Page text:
|I recently became a homeowner for the first time. While the house I
purchased needed some work (what house doesn't?) the price and location were right. More
important, it was built on a solid foundation. Sure enough, within a month after
purchasing my house, I discovered a flood in my basement. A pipe with a pinhole leak was
launching scalding hot water across my basement. So much for the excitement of fixing up
an old house.
WHERE'S BOB VILA?
I recently had a new furnace installed and after a cursory examination of the plumbing, I
determined that the leaking pipe was carrying water from the furnace. I called the plumber
who installed the furnace and he told me that he couldn't come to my house for a few days
but it was a simple problem that I could handle. I relished the challenge and proceeded to
listen to my plumber's step by step instructions. A quick trip to the hardware store and
20 dollars later, I entered my house with a renewed vigor and enthusiasm that was quickly
dampened by 200-degree water flooding my basement with the force of a tropical storm.
After much time, effort, and energy, I sealed the leaking pipe with a metal and rubber
Fixing and remodeling our homes is a national pastime. I'm not sure how many TV shows
focus on this topic, but it seems to me that the fascination has become an obsession.
Personally, I will leave the contractor work to those qualified whenever possible. Still,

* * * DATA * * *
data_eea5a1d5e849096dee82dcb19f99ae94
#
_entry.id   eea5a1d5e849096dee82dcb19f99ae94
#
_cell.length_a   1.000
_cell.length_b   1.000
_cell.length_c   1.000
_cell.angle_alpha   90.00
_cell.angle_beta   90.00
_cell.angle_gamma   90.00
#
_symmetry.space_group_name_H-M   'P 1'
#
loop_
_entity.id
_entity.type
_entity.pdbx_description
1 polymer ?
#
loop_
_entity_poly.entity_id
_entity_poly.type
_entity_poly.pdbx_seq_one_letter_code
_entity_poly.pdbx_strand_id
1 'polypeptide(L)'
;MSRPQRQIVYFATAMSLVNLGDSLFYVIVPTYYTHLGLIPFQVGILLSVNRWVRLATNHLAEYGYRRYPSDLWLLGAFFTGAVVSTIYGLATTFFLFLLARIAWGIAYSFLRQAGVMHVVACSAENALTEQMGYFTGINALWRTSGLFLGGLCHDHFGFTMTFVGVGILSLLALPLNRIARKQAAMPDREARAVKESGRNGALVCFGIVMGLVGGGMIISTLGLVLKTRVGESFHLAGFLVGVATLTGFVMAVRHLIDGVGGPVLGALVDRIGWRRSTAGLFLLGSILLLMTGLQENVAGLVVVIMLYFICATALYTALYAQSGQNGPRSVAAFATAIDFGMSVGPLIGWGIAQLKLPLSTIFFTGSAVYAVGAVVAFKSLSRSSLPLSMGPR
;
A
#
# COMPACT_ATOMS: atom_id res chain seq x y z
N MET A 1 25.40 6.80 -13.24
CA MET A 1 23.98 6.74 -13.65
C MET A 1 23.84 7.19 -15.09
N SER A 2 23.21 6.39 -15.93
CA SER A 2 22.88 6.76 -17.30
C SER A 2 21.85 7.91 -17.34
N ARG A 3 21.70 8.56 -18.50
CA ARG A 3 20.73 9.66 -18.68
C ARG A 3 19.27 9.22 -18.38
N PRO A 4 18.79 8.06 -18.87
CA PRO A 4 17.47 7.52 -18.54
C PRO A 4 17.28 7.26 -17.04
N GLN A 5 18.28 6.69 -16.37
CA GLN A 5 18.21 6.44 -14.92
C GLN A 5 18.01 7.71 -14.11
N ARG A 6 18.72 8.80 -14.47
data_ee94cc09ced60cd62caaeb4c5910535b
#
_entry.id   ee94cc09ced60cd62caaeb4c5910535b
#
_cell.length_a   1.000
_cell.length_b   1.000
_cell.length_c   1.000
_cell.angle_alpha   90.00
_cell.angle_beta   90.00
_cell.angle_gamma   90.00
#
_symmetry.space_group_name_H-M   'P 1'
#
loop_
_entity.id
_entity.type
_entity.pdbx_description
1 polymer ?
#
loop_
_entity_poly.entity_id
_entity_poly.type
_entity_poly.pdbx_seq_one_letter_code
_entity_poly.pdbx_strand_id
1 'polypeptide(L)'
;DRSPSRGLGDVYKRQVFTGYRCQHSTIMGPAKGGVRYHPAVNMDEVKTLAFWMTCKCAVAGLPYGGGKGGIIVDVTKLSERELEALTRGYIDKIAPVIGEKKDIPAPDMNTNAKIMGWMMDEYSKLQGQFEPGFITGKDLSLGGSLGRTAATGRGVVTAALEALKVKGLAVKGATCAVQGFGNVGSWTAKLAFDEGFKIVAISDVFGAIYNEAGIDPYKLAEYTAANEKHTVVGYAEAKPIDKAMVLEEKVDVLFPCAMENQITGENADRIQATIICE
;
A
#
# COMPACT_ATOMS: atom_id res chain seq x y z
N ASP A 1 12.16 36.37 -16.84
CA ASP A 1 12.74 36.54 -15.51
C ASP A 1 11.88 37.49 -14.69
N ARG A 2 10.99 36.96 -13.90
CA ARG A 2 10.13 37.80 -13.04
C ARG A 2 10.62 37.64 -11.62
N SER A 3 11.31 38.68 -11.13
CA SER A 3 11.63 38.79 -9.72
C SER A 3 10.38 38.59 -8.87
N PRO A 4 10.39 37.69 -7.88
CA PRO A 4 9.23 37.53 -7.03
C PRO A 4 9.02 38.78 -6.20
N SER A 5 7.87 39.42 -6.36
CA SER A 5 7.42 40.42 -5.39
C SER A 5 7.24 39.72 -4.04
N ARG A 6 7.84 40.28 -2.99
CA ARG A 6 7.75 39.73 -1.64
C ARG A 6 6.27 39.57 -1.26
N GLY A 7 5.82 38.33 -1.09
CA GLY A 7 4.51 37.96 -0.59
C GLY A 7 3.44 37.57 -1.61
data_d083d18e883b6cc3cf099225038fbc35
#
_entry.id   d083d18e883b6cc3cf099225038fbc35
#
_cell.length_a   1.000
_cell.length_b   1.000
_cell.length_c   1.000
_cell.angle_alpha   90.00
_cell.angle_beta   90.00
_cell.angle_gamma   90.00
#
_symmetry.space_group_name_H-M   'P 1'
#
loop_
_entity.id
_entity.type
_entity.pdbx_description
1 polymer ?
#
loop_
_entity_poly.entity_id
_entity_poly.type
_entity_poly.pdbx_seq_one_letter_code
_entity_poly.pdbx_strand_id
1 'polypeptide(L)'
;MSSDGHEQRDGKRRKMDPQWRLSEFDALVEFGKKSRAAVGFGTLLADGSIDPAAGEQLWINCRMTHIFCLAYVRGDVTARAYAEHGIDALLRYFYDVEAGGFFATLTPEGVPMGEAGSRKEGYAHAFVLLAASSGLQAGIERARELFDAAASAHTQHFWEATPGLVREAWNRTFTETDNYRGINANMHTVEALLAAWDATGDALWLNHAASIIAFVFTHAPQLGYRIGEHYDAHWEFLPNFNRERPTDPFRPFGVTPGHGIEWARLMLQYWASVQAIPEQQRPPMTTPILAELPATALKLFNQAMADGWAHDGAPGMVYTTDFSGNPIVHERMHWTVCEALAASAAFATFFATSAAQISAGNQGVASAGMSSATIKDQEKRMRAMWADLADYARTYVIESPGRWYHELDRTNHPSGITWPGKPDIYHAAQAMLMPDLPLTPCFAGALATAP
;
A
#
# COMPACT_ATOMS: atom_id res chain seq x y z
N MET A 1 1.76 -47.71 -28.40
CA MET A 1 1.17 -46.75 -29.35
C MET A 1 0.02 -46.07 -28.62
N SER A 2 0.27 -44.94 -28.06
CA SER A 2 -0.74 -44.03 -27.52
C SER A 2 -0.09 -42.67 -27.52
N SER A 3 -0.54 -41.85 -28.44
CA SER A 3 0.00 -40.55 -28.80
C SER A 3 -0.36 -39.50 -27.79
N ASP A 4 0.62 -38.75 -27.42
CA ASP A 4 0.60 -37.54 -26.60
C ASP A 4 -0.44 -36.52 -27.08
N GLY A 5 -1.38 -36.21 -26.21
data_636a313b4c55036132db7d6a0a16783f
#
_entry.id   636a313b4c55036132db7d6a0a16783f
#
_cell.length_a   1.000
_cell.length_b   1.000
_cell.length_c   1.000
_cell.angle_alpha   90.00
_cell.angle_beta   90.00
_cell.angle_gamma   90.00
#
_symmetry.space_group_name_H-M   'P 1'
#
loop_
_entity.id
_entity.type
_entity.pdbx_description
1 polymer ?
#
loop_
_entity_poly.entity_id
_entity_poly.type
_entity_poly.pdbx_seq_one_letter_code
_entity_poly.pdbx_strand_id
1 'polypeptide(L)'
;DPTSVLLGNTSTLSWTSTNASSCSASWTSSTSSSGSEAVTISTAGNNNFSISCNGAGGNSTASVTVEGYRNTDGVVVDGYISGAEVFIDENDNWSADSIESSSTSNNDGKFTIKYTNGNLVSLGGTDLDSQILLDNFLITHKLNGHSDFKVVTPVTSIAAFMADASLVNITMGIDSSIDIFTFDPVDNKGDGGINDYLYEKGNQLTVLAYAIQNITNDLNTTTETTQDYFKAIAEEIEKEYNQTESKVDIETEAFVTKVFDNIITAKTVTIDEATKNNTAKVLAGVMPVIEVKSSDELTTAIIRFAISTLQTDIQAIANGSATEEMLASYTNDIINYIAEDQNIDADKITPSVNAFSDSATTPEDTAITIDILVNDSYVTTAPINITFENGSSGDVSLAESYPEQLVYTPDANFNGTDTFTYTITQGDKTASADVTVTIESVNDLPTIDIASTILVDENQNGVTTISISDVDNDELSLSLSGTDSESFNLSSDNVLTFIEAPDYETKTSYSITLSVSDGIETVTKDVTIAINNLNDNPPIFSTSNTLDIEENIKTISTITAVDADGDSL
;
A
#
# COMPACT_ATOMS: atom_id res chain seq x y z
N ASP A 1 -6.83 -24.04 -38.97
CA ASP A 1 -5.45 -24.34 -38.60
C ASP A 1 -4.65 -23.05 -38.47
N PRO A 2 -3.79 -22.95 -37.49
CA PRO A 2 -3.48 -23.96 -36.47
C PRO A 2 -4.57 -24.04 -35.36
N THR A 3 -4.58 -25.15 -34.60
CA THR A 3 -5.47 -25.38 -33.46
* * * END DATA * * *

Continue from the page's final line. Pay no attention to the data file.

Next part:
I am glad I had this experience. I learned a great deal from it.
The first thing I learned was the most basic of maxims: The proper tool for the proper
job. Also, every tool requires proper guidance in how to use the tool. Without the
plumber's advice and the right supplies, there was no way at all that I was going to fix
the pipe. In fact, my inexperience in using the tools he suggested almost resulted in
multiple burns. Thankfully I emerged unscathed. This time.
The second thing I learned is that a house is like any other intricate, interrelated
system. From the human body to our nation's highways - everything is interconnected, and
any modification to one part of the system affects all other parts of the system. In this
case, the new furnace produced water at higher temperatures and with more pressure than my
previous furnace. When I installed the state-of-the-art, energy-efficient furnace, I did
not take into account that the existing furnace pipes were old and rusted. I had upgraded
one system but I didn't pay any attention to the other parts of the system.
This was a big mistake. Hindsight, of course, is 20/20. We all know sports cars need
premium gas and high-performance tires. A nice suit demands a nice tie. A good wine
accompanies a fine meal. As I recently reminded our MIS department, my new 450 MHz
motherboard needs a very fast hard disk and so on.
THE POINT OF IT ALL
So it strikes me as quite odd when I hear developers developing telephony applications on
anything but an industrial computer. It is simply irresponsible to use a plain vanilla PC
or even a name-brand corporate computer for a mission-critical application such as
Dialogic Corp. develops and sells computer and